Trinidad & Tobago

American Flamingo, Phoenicopterus ruber,
Caroni Swamp, Trinidad

During the first two weeks of April (2018), I returned to Trinidad & Tobago for the third time. This time, Rebecca  joined me and I promised her a “birding lite” experience. None of this before dawn to after dusk, and a bit of midnight, birding stuff - nope, this would be a soft trip. I really wanted to show her the islands.

Our trip started with a seven-hour delay in our flight out of El Paso and a forced overnight in Houston, but United Airlines was on-time the rest of the time.  (I must admit, however, that the opportunity to buy a snack on a five and a half our international flight is nowhere near what I call service.)

We booked our “independent” travel through Caligo Ventures.  Their support was excellent and the arrangements they made worked flawlessly.  In this context, “independent” simply means that we were not on a tour.  The two of us traveled by ourselves but all of the lodging, flights, and land transport were arranged by Caligo.

We arrived in Trinidad at about 9 p.m., a driver from Asa Wright was there to transport us to the Nature Center and our trip began in earnest.  This was my third visit to Asa Wright and our five-night stay proved to be up to standard, a high standard.  I did video from the verandah and along the trails including a tour to the Oilbird grotto.  The number of birds in the grotto was significantly less than the number I had experienced in previous visits.

We took a day trip to Caroni National Park and saw the usual array of staked out critters . On this occasion we had Masked Cardinal (recently split from Red-capped), Tropical Screech-Owl, Cook’s Tree Boa (not to be confused with the ‘other’ Cook’s Tree Boa), Boat-billed Heron, and Silky Flycatcher.  We also enjoyed a flock of American Flamingos.  We had seen this species a couple of years ago in the Yucatan and the other three species found in the Americas almost two decades ago in Chile.  And, of course, the Scarlet Ibis fly-in.  That was the purpose of the boat ride through the mangroves and it did not disappoint.  Interestingly, in my three visits to the swamp to see this daily event I have yet to take a photograph I am really pleased with.  Boat rides through the mangroves can be crowded but on this occasion there was the boatman, our driver, and six tourists - a much more enjoyable experience than sitting on one of the six boat benches four across.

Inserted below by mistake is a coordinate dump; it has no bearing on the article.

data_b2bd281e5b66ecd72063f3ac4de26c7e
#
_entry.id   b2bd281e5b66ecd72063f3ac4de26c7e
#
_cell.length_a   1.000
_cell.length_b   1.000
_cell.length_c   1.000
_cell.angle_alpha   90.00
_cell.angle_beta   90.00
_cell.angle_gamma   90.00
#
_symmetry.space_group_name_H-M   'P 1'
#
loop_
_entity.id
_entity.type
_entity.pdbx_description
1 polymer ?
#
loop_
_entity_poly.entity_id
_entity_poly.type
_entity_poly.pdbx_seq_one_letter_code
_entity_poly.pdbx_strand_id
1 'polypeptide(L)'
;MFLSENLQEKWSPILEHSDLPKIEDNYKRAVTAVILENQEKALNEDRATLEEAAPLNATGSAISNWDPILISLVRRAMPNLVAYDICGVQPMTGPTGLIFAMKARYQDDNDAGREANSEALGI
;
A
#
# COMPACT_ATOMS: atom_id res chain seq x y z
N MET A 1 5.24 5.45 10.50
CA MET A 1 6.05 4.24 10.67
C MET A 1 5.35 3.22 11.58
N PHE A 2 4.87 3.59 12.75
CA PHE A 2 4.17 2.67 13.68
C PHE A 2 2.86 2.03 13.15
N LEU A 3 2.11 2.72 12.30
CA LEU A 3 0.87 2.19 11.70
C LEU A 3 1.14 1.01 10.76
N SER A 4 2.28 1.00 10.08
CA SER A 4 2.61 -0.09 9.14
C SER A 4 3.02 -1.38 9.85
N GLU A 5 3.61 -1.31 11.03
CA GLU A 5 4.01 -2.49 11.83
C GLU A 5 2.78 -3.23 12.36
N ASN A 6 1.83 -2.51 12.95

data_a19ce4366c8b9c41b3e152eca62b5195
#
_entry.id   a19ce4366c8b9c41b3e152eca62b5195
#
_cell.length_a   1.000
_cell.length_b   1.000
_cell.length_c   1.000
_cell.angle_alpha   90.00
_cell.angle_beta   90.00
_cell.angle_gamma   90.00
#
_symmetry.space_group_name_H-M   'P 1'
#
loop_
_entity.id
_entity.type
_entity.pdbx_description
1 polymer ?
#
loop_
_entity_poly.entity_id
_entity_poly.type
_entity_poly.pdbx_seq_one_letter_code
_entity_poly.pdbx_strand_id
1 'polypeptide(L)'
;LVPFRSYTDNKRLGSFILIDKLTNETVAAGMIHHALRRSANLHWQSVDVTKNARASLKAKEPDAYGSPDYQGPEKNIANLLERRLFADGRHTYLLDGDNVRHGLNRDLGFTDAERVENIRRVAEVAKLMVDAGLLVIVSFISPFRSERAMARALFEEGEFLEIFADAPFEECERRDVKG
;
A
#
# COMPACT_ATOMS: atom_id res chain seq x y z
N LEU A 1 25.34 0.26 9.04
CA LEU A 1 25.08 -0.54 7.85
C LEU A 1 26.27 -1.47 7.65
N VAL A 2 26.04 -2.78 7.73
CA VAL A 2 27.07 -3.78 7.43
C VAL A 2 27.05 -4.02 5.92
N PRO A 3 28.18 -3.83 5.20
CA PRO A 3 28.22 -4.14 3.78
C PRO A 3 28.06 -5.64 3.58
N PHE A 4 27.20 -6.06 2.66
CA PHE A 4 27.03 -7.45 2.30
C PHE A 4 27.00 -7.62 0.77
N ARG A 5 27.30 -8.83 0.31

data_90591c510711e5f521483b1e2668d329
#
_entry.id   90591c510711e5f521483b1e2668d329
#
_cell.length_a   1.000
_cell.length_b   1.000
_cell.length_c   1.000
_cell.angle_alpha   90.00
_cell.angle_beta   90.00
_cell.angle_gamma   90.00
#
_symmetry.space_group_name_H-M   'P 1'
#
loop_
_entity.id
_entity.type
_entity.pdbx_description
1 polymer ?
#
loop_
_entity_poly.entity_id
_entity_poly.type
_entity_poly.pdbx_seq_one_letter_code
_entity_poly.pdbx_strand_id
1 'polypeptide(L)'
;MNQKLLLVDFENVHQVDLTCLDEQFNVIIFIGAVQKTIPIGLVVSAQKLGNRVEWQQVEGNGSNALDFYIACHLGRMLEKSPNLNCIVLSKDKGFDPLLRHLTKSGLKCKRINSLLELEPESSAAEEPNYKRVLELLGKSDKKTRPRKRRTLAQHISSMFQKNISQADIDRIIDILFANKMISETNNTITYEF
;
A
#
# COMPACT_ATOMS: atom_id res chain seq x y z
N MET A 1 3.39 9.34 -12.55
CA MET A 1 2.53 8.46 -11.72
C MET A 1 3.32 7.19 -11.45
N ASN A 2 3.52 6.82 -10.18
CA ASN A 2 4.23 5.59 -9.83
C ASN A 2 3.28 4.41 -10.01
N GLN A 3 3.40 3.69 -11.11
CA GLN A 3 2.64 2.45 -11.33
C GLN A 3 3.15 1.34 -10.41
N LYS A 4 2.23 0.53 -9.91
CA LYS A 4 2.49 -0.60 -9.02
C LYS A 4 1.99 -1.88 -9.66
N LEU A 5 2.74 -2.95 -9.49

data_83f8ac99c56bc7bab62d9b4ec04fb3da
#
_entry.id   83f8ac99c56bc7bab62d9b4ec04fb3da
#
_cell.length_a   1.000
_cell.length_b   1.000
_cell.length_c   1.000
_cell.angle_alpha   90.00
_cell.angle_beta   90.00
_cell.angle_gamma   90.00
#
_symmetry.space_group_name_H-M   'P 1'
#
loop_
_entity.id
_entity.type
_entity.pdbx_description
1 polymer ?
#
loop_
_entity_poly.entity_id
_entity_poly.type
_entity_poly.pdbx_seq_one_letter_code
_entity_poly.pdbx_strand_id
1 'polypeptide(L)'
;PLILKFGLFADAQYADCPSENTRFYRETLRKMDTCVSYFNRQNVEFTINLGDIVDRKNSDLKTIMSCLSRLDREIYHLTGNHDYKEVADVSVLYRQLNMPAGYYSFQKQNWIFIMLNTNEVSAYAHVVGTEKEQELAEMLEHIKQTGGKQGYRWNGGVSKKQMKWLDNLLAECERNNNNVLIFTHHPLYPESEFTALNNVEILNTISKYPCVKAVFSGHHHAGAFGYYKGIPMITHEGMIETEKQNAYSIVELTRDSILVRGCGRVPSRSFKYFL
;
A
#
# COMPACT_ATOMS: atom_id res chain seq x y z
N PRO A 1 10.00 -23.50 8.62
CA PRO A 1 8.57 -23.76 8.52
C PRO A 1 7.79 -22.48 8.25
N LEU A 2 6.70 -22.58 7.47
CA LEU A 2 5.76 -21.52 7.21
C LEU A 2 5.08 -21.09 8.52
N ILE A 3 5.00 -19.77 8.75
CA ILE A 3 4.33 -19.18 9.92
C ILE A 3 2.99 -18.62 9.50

From Asa Wright we travelled to Mt. Plaisir Lodge in Grand Riviere, on the north coast of Trinidad.  This was my first visit to this location.  The hotel is right on the beach and the sound of surf lulls you to sleep every night.  On the first morning, the hotel owner took us a short way up the road south of town to an estate with a caretaker named Peter, to see Trinidad Piping-Guan.  There was a tour in the area at the time of our visit; they drove up to the site and birded from the road, while we were there.  In our case, the hotel owner pays Peter a bit and we were allowed onto the grounds.  Peter explained the natural history of the Guans and his efforts to (successfully) restore the population by providing suitable habitat.  We spent over an hour there taking video and watching.  Peter harvested coconuts for the three us and we had fresh coconut juice and meat, scraping the white manna from the shell with a bit of coconut husk.

The beach at Grand Riviere is a turtle reserve.  It is possible to make arrangements to walk the beach at night with the researchers.  Arrangements are made next door to the lodge.  We were at Mt. Plaisir for three nights and chose to skip an outing on the first night because we would be up early for the Piping Guan the next morning.  At this time of year Leatherback Turtles are coming up on the beach to lay their eggs, and the number of people on the beach can be significant.  We went out on our second night there and had the beach to ourselves (and the researchers and many turtles).  The turtles are massive, incredibly clumsy on land, and driven.  It was a very moving experience.